Our exploratory study found important downward air emission trends in both amounts and RS (potential toxicity) which differed between rural and urban regions of Alberta, with a reduction in emissions potentially influencing CHD rates in rural regions only. They reflected province-wide positive associations between Group 1 emissions (benzene, carbon monoxide, carbon disulfide, sulphur dioxide, toluene, and 1,3 butadiene) and CHD and septal defect rates using both amounts and risk scores. Group 2 emissions (1,3 butadiene, chloroform, ethylene oxide, methanol, methyl-isobutyl-ketone, and trichloroethylene) were associated with septal defects when using both the amounts and RS in rural regions. In addition, we found positive associations between rural Group 1 emissions and CHD rates based on the RS only. In urban regions, we found negative associations between Group 3 emission amounts (arsenic, lead, cadmium, hexachorobenzene, mercury) and CHD. To our knowledge, this is one of very few studies that utilize a national pollutant registry to explore multipollutant groups of industrial emissions and their potential relation to CHD [19].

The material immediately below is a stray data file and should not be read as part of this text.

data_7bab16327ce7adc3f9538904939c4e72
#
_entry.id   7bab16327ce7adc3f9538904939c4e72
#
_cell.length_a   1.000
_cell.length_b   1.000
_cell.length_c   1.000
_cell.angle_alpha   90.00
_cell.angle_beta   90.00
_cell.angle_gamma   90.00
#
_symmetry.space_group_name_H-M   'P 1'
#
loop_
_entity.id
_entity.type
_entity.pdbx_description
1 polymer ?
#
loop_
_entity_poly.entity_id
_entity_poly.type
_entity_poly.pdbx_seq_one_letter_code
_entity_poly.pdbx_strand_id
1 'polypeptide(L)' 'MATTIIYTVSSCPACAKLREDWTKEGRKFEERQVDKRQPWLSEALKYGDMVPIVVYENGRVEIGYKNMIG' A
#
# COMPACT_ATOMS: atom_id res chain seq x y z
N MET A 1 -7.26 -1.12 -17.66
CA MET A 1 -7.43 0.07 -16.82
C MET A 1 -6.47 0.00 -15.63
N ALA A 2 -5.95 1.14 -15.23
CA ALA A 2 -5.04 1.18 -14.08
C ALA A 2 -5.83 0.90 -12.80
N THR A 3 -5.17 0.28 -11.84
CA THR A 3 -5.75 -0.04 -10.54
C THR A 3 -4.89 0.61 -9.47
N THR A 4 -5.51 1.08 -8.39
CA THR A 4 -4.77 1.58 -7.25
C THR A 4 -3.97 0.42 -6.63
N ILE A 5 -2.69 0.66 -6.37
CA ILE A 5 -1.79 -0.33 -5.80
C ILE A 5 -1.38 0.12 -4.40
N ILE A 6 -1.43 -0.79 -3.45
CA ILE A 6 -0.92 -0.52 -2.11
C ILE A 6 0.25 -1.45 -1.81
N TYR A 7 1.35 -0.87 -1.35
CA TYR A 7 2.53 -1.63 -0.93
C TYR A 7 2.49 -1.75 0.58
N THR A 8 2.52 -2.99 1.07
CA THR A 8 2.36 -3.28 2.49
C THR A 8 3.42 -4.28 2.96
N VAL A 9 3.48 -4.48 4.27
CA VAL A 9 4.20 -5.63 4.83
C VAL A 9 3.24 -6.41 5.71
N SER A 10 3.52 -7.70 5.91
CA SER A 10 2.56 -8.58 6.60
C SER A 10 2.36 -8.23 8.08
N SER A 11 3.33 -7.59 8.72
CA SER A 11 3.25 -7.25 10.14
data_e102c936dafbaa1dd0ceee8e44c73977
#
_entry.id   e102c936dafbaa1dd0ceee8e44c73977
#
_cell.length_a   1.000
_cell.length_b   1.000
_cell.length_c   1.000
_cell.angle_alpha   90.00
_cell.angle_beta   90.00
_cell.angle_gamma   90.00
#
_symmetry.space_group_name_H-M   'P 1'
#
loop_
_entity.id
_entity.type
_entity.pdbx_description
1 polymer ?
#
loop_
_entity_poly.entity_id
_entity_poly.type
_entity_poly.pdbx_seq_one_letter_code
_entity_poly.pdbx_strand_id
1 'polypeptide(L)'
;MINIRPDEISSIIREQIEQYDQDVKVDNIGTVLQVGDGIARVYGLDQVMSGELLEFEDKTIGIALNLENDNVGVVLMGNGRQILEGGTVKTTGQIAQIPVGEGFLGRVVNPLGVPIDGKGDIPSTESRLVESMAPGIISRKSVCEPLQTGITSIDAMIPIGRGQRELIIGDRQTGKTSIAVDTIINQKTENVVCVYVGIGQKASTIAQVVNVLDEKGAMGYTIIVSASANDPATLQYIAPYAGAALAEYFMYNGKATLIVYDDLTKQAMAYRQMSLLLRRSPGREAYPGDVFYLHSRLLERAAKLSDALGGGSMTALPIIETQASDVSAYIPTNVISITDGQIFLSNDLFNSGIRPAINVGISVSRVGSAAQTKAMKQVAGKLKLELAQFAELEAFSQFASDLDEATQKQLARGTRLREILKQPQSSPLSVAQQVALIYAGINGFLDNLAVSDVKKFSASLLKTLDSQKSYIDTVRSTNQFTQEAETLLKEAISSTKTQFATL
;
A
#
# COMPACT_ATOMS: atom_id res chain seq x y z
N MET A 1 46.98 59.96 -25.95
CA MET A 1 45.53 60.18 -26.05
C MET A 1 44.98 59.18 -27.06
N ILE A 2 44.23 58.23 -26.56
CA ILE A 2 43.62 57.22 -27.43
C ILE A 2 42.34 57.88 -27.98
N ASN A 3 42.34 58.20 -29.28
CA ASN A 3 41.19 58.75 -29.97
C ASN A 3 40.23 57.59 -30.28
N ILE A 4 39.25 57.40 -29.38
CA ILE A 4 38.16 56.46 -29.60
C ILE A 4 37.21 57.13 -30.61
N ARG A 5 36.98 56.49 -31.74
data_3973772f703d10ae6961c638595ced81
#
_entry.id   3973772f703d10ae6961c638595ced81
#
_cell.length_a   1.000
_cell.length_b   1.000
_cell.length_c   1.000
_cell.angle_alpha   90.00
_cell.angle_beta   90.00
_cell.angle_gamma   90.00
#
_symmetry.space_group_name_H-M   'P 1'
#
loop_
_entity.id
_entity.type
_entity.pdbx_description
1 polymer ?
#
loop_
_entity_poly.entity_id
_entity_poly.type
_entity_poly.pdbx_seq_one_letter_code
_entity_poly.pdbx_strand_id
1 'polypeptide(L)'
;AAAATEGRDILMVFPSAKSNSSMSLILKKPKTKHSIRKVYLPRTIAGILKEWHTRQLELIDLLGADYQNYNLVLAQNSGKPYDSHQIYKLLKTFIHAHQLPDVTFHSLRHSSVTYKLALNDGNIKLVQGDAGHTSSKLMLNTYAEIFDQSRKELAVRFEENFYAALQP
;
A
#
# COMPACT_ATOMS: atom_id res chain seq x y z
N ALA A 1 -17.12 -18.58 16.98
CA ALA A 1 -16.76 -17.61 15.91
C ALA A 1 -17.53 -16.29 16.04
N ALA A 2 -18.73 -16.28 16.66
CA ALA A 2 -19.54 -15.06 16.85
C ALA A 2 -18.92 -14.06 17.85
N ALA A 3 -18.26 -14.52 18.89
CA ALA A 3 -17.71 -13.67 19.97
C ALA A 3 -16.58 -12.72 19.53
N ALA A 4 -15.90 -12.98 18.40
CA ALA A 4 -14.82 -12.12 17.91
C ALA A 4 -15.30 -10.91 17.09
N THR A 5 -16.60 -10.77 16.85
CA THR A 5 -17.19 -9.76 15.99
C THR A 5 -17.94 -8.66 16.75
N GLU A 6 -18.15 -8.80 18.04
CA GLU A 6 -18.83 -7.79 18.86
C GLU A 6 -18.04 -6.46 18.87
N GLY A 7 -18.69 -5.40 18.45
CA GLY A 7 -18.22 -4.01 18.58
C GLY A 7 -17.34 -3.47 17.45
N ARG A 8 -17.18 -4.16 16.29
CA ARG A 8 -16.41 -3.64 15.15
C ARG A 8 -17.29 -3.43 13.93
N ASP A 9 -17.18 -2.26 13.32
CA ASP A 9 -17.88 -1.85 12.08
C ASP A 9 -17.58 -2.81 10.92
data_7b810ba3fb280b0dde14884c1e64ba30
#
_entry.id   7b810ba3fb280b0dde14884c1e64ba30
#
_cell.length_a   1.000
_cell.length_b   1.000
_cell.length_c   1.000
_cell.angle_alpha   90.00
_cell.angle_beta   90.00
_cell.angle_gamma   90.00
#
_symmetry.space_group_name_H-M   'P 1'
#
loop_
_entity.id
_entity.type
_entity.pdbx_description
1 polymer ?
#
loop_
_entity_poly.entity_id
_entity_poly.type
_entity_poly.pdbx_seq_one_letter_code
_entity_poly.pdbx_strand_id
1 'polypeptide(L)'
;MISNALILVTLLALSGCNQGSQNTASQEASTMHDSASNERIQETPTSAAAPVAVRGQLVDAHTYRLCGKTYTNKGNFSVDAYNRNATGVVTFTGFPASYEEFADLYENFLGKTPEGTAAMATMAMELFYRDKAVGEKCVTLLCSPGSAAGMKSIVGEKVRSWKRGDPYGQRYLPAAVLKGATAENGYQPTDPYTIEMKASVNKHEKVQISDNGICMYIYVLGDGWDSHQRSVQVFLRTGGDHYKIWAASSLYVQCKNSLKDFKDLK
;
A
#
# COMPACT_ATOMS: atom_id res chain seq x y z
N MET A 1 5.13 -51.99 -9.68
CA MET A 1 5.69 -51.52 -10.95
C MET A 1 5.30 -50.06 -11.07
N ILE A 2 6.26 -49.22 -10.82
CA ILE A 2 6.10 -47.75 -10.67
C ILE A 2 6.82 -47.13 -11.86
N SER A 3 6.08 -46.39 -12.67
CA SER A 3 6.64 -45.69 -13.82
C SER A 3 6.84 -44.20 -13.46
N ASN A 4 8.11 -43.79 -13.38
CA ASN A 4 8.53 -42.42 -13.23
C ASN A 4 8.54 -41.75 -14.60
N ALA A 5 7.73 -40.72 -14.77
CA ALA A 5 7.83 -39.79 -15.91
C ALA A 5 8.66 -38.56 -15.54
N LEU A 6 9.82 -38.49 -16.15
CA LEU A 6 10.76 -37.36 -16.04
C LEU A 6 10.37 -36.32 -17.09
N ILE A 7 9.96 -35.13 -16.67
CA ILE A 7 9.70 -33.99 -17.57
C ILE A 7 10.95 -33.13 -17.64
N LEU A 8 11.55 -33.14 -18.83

Investigations examining associations between air pollution and CHD rates have largely relied on data from monitoring stations in urban settings which capture ambient concentrations of a few monitored pollutants (e.g., carbon monoxide, sulphur oxides, nitrogen oxides) [9]. This approach has less capacity to examine a broader range of emitted industrial pollutants and the impact of multipollutant combinations on health outcomes. Therefore, our study generates new hypotheses as to how multiple pollutants could potentially contribute to CHD, a direction recently recognized as important in understanding how environmental exposures contribute to health [20].